According to the original masterplan, George Street, not Princes Street, was to have been the principal thoroughfare in Edinburgh’s New Town.
However, since the two morphed from mainly residential to mainly commercial it is the latter that has emerged as the more prominent, at least in the public eye.
This is despite the fact that Princes Street really shouldn’t work in retail landlord or occupier terms; the ideal scenario is a street half as long with shops on both sides sharing a traffic-free environment which the public can easily criss-cross.
By diverting the attention of passers-by from the shop windows, even the magnificent views of the castle could be considered negative from a commercial point of view.
On the plus side the domination of Princes Street by the major chains means that George Street has not become a clone of every other major High Street in the UK.
Once known for stockbroker and insurance offices and local clothiers selling school uniforms and FP rugby shirts, George Street is now a high-end fashion destination, deserving of the unofficial title, ‘the Bond Street of Scotland’.
And after dark its bars and restaurants keep the place alive, in stark contrast to the ghostly night-time silence that pervades Princes Street outside the summer months.
So in essence, George Street works, yet despite this Edinburgh City Council has engaged a firm of consultants to propose major changes to the thoroughfare and they in turn have come up with comparisons with Las Ramblas in Barcelona, the Boulevard Saint-Michel in Paris and Strøget in Copenhagen.
My first thought was to question why Edinburgh Council had the money to commission such an investigation given its crumbling school walls and the haphazard nature of the refuse collection service which leads to city centre streets regularly being strewn with bin bags pecked open by seagulls.
But even setting aside the question of budgets, is there any reason for George Street to undergo a major change, apart from a few desirable and inexpensive tweaks?
If a potential tourist wishes to experience Las Ramblas or Boulevard Saint-Michel then he’ll fly to Barcelona or Paris (if booked well in advance the fares are hardly expensive).
However in coming to Edinburgh he will expect something different again – a city where the architectural style and stonework is a mixture of regional and (Scottish) national and the streetscape is largely determined by local business and consumer needs as well as a climate that is frequently wet, windy or cold (or a mixture of all three).
Despite this (or at least until the property crash) developers (sometimes acting with local authorities in JV’s) continued to come up with all sorts of proposals, some of which seemed rather optimistic given location and climate.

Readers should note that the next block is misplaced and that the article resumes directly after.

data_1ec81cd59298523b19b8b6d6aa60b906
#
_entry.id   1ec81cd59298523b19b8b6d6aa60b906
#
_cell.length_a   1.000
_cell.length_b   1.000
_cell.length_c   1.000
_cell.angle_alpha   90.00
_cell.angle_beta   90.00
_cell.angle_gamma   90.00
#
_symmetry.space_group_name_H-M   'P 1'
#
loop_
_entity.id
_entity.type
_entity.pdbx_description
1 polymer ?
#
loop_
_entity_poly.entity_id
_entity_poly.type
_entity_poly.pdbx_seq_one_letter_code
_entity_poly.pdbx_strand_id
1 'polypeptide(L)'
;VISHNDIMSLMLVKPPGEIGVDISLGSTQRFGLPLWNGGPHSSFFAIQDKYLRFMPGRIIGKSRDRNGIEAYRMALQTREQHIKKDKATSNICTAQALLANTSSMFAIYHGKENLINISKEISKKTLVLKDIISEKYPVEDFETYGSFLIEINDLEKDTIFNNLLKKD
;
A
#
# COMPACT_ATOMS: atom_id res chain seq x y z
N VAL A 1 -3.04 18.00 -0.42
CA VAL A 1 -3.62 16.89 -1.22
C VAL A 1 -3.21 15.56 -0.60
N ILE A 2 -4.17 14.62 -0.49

While commercial property editor at The Scotsman I was often in receipt of press releases relating to proposals for the redevelopment of a harbour area or the revamp of a town square. Invariably the glowing text was accompanied by a computer-generated image showing happy shoppers, laden with fashion bags, sipping cappuccino at an outdoor café.
Everyone was dressed in light casual clothing and sported designer shades because, despite this being Scotland, the sun was always shining from a cloudless sky. Pristine landscaping complemented this almost-perfect scene – no cracked paving, overgrown shrubs or knee-high weeds, which are invariably the result of council cut-backs.
Council meddling in this case hardly bodes well for the future if the fate of Castle Street (sitting at right angles to George Street) is an example. The council closed Castle Street to general traffic and paved over the tarmac with the intention of creating a superior pedestrian piazza.
The result has been a dog’s breakfast with tradesmen’s vans and noisy, bleeping delivery trucks dominating much of the so-called pedestrian area.
The lower end is often given over to market-type selling housed in gaudy marquees (more suited to an agricultural showground than a city centre), which completely spoil the view towards the castle. And the paving seems to be in an almost constant state of semi-repair.
So my advice to councillors would be this: George Street ain’t broke so please put a stop to smart-alec planners trying to fix it.
TWO POUNDS TO SPEND A PENNY
If you want to spend a penny on George Street you will either have to pay £1.95 for the smallest Americano or almost double that for a pint of lager, the nearest public toilet being on Princes Street.
But at least Edinburgh still provides public toilets (plural), unlike Manchester which has just one and Newcastle upon Tyne which has none at all, according to a recent survey of these fast-disappearing but once-common establishments.
One reaction to the survey contained the telling point that a paucity of public toilets in city centres acted as a deterrent to both family shoppers and the ‘grey pound’ because children and older people ‘needed to go’ more often than adults of working age.
This gave an advantage to purpose-built, suburban shopping malls where sufficiently-large, well-maintained and well-signposted toilet facilities were part of the fabric.
So rather than devote squillions of pounds they don’t have on ‘improvements’ streets don’t need and locals and visitors don’t want, why do planners not focus on more simple but cost-effective and people-friendly initiatives to boost in-town shopping – such as providing an adequate supply of places in which to spend a penny?